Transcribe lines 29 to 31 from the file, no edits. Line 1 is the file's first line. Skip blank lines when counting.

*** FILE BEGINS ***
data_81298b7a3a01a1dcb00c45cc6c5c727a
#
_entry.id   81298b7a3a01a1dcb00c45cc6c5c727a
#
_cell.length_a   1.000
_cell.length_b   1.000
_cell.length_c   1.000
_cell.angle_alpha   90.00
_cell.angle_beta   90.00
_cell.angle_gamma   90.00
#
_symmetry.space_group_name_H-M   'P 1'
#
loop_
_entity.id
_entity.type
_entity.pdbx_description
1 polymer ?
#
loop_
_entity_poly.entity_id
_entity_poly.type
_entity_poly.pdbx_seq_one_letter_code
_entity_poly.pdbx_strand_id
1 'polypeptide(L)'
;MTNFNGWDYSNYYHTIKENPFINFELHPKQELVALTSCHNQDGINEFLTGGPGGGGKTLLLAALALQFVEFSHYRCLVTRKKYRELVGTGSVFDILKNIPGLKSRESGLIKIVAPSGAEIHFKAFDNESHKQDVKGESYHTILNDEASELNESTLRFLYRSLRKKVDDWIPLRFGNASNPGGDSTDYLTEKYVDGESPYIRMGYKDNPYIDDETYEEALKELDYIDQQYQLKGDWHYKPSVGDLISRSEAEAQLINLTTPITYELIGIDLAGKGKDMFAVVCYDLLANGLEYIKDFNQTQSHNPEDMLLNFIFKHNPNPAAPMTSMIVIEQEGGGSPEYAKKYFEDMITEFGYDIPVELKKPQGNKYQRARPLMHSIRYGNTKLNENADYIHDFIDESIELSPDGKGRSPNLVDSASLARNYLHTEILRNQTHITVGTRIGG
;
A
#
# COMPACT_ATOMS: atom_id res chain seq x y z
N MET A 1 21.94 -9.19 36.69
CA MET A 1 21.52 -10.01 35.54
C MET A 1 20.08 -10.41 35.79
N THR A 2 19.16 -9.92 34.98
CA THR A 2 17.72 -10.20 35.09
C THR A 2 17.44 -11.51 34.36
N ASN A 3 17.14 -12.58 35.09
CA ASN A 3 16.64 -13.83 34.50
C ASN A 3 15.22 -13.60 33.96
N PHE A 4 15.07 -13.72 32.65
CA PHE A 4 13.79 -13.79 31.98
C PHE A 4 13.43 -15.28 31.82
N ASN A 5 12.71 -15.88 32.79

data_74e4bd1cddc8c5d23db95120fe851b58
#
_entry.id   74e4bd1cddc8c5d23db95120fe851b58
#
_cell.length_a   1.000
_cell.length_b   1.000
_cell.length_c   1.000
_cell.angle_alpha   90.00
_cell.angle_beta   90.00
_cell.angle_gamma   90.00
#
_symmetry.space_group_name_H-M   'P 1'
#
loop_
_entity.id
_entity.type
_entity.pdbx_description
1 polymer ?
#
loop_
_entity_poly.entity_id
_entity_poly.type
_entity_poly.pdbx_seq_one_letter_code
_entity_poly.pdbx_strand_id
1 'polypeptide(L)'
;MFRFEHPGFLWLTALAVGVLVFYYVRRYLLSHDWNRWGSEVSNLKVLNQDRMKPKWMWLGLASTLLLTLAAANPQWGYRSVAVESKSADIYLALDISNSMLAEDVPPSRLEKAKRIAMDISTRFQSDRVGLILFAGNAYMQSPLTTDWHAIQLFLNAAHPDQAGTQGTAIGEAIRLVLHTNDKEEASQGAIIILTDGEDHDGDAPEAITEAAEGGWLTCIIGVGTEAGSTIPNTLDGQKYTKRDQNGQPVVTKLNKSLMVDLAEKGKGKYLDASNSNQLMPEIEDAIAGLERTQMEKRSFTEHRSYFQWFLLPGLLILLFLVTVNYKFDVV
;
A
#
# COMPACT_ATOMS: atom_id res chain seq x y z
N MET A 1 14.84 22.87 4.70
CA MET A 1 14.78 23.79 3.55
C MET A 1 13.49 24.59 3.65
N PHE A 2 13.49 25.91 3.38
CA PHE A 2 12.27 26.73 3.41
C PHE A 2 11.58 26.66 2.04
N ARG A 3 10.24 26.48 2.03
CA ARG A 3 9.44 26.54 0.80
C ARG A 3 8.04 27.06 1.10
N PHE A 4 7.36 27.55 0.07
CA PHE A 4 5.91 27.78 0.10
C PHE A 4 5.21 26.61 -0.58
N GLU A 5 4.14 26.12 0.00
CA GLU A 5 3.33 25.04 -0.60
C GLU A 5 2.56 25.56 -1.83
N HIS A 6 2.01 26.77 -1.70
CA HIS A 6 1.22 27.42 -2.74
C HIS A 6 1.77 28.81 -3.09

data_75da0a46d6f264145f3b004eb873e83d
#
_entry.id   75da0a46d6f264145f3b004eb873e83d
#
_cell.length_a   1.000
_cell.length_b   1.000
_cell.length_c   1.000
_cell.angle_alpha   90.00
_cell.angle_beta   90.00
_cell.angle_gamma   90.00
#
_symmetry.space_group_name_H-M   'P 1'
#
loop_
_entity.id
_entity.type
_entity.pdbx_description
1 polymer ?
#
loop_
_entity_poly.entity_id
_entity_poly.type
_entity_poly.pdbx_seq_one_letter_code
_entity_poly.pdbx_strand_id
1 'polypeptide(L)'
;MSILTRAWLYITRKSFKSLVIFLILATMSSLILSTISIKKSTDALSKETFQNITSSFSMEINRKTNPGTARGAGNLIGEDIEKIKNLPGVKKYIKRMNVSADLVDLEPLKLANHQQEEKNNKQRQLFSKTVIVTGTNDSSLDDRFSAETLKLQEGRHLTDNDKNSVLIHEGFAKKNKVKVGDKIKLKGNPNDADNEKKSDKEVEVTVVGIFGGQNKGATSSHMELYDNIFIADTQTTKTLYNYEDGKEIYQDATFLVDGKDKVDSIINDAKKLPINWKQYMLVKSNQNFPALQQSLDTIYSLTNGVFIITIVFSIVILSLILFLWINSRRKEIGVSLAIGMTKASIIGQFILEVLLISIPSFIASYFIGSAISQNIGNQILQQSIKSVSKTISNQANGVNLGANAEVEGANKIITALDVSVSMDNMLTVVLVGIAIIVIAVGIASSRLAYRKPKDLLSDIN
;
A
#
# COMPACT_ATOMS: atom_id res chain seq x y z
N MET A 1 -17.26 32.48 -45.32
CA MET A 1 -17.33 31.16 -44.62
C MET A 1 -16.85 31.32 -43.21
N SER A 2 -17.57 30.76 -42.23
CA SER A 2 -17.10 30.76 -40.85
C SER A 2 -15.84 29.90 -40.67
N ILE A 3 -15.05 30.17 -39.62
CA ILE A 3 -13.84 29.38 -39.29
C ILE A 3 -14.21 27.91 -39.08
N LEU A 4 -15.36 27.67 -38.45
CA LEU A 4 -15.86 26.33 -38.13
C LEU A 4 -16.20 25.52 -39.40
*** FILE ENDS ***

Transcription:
#
# COMPACT_ATOMS: atom_id res chain seq x y z
N MET A 1 21.94 -9.19 36.69